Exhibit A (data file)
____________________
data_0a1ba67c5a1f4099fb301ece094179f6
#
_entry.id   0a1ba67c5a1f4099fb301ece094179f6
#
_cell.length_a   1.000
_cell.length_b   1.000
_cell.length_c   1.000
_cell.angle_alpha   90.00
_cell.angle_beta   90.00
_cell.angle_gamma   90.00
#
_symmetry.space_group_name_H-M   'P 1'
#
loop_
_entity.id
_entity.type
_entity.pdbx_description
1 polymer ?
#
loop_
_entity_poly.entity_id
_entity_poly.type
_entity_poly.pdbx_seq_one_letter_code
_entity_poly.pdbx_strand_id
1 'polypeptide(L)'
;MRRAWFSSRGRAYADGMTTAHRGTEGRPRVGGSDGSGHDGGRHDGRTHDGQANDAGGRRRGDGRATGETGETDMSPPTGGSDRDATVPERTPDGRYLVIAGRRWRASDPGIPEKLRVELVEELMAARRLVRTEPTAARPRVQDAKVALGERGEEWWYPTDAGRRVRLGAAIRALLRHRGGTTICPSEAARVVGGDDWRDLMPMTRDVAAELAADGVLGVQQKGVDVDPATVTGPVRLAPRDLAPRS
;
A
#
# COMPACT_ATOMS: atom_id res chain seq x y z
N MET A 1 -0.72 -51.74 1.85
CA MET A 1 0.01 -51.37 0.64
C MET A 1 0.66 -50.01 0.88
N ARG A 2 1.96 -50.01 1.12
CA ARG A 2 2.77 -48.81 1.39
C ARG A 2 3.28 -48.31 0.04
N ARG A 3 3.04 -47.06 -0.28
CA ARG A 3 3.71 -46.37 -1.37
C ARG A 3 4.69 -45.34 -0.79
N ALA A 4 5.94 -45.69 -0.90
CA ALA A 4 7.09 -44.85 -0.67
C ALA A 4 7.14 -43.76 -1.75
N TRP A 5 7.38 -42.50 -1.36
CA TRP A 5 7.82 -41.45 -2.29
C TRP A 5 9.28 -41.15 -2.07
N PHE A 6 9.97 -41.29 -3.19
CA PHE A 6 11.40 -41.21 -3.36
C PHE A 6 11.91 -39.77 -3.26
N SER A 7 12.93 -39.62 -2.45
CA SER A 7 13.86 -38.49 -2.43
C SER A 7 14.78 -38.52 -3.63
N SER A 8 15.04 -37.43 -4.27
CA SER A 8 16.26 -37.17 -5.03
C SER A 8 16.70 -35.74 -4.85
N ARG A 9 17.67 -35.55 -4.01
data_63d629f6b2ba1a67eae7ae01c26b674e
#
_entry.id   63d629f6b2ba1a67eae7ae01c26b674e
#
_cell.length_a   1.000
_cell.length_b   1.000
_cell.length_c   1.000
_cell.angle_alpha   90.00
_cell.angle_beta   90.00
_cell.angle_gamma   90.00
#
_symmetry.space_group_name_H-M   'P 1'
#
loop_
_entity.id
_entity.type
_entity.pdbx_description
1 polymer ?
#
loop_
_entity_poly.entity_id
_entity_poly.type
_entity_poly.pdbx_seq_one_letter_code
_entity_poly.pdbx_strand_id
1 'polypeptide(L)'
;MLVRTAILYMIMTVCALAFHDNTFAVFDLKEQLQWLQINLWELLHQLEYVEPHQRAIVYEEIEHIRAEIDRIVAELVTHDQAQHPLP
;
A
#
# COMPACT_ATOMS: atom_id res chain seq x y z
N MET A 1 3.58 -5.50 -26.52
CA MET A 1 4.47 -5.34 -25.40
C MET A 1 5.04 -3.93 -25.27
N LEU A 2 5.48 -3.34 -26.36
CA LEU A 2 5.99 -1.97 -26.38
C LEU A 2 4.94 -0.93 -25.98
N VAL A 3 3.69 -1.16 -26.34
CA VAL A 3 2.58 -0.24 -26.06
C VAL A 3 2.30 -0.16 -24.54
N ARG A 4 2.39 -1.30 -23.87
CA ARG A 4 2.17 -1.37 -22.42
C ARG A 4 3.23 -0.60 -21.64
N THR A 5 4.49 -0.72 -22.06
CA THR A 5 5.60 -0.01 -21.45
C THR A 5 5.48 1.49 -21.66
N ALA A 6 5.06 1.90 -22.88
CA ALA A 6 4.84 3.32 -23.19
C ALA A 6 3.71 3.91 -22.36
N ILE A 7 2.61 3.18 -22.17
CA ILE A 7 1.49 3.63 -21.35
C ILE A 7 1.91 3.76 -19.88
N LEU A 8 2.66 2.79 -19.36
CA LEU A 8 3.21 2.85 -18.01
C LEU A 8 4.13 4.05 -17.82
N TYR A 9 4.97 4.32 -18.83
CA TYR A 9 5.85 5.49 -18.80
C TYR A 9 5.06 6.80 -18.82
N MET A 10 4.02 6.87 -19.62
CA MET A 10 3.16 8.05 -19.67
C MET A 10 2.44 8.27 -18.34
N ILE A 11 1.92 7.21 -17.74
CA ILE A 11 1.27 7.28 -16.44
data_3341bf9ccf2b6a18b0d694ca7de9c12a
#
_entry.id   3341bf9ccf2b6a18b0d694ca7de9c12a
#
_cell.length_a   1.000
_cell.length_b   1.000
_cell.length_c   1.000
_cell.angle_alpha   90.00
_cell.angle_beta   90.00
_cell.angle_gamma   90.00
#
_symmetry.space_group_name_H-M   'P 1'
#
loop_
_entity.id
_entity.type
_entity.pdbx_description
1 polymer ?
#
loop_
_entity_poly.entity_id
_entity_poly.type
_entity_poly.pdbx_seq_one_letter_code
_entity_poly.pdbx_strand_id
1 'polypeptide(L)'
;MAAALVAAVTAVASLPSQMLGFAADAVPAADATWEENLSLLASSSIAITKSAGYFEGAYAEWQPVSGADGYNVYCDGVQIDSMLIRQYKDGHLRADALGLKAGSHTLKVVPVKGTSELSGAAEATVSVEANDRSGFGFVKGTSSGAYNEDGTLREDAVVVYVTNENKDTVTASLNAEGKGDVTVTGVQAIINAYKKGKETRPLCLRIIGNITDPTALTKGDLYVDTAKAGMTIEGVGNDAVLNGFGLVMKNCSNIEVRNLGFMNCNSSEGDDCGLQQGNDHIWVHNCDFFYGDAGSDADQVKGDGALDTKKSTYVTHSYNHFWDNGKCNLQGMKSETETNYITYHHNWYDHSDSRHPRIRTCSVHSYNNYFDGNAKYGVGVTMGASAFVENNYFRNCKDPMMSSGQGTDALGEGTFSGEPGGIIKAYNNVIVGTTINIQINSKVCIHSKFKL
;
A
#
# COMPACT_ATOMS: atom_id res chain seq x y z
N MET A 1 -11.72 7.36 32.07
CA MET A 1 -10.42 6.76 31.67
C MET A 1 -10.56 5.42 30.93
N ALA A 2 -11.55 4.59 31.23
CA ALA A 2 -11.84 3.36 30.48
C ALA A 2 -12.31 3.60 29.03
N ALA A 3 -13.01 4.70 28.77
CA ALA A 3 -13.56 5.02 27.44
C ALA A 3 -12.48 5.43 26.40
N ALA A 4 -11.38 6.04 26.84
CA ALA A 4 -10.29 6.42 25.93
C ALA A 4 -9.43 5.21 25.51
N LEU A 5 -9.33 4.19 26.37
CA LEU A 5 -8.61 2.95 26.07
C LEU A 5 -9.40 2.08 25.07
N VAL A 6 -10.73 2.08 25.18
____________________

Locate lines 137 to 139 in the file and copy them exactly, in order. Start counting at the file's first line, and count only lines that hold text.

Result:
loop_
_entity_poly.entity_id
_entity_poly.type